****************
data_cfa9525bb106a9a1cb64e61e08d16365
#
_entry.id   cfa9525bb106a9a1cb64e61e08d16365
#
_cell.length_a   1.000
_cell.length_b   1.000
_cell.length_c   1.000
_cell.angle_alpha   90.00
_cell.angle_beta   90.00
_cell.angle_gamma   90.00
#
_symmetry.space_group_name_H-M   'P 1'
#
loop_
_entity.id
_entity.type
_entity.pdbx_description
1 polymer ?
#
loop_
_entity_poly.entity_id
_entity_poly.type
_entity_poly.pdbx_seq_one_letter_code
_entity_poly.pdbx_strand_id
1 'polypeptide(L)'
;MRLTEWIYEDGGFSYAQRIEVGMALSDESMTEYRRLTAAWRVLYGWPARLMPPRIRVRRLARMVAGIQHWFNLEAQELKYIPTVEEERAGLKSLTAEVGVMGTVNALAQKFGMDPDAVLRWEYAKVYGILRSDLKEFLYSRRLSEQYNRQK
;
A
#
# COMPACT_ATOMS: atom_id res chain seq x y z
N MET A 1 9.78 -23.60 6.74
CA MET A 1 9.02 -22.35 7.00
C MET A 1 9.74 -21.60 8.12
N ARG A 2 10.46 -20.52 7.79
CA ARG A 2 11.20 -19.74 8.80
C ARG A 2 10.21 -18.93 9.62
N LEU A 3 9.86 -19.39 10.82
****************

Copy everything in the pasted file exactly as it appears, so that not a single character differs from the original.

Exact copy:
data_cfa9525bb106a9a1cb64e61e08d16365
#
_entry.id   cfa9525bb106a9a1cb64e61e08d16365
#
_cell.length_a   1.000
_cell.length_b   1.000
_cell.length_c   1.000
_cell.angle_alpha   90.00
_cell.angle_beta   90.00
_cell.angle_gamma   90.00
#
_symmetry.space_group_name_H-M   'P 1'
#
loop_
_entity.id
_entity.type
_entity.pdbx_description
1 polymer ?
#
loop_
_entity_poly.entity_id
_entity_poly.type
_entity_poly.pdbx_seq_one_letter_code
_entity_poly.pdbx_strand_id
1 'polypeptide(L)'
;MRLTEWIYEDGGFSYAQRIEVGMALSDESMTEYRRLTAAWRVLYGWPARLMPPRIRVRRLARMVAGIQHWFNLEAQELKYIPTVEEERAGLKSLTAEVGVMGTVNALAQKFGMDPDAVLRWEYAKVYGILRSDLKEFLYSRRLSEQYNRQK
;
A
#
# COMPACT_ATOMS: atom_id res chain seq x y z
N MET A 1 9.78 -23.60 6.74
CA MET A 1 9.02 -22.35 7.00
C MET A 1 9.74 -21.60 8.12
N ARG A 2 10.46 -20.52 7.79
CA ARG A 2 11.20 -19.74 8.80
C ARG A 2 10.21 -18.93 9.62
N LEU A 3 9.86 -19.39 10.82